ATHENS – All students and staff and teachers returning to class when Greece’s schools reopen Jan 10 from a holidays break will be given free self-tests to determine if they are infected by COVID-19 or the Omicron Variant.
The New Democracy government and Education Ministry decided it would be safer for them to be in a controlled environment and tested three times weekly instead of being out on their own and going to cafes and gathering spots.
But only two of the tests will be paid for by the state, dispensed through pharmacies but with no way of identifying who took it or is presenting it to gain admission to the schools.
Vaccinated students and teachers must undergo two self-tests per week, instead of one because even those fully inoculated are being infected by anti-vaxxers and those refusing to take the shots, further spreading the virus.
If an infection is discovered, the entire class will be tested, not just those sitting near someone testing positive although it wasn’t said how someone infected would be in a class if having already presented a negative test.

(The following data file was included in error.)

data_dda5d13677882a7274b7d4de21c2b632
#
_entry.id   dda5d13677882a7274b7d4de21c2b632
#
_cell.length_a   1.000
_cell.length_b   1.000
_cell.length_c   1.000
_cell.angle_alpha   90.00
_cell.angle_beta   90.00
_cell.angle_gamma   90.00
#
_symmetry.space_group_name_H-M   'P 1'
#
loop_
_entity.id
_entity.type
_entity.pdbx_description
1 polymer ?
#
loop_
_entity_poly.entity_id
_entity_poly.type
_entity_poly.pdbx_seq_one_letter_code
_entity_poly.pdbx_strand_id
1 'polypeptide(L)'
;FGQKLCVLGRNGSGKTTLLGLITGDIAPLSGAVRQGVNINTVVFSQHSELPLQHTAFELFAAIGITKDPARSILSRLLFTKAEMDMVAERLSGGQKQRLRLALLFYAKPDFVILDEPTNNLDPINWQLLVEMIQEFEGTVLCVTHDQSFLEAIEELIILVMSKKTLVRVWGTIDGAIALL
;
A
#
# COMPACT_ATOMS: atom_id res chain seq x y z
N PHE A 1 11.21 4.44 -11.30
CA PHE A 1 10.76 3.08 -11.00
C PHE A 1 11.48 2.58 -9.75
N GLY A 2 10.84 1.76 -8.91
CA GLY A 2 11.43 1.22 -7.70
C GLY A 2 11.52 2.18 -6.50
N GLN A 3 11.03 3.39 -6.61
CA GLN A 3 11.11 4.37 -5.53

“Nothing can replace the in-person operation of our schools. It is for the emotional and psychological development of our children; therefore it is important that they operate in their natural space, with their classmates and teachers,” said Education Minister Niki Kerameus, said the state-run Athens-Macedonia News Agency (AMNA.)
She defended the decision to reopen schools following the winter breakdespite a dramatic rise in new coronavirus cases, stressing that “children are safer in school than out of it,” the report added.
Masks are also required in class and outside and school trips have been suspended for now, she said, adding the same measures will be in force at universities and vocational schools.
One member of the government’s advisory panel of doctors and scientists predicted that the schools will be a hotbed of infection because of the highly-transmissible if less deadly Omicron.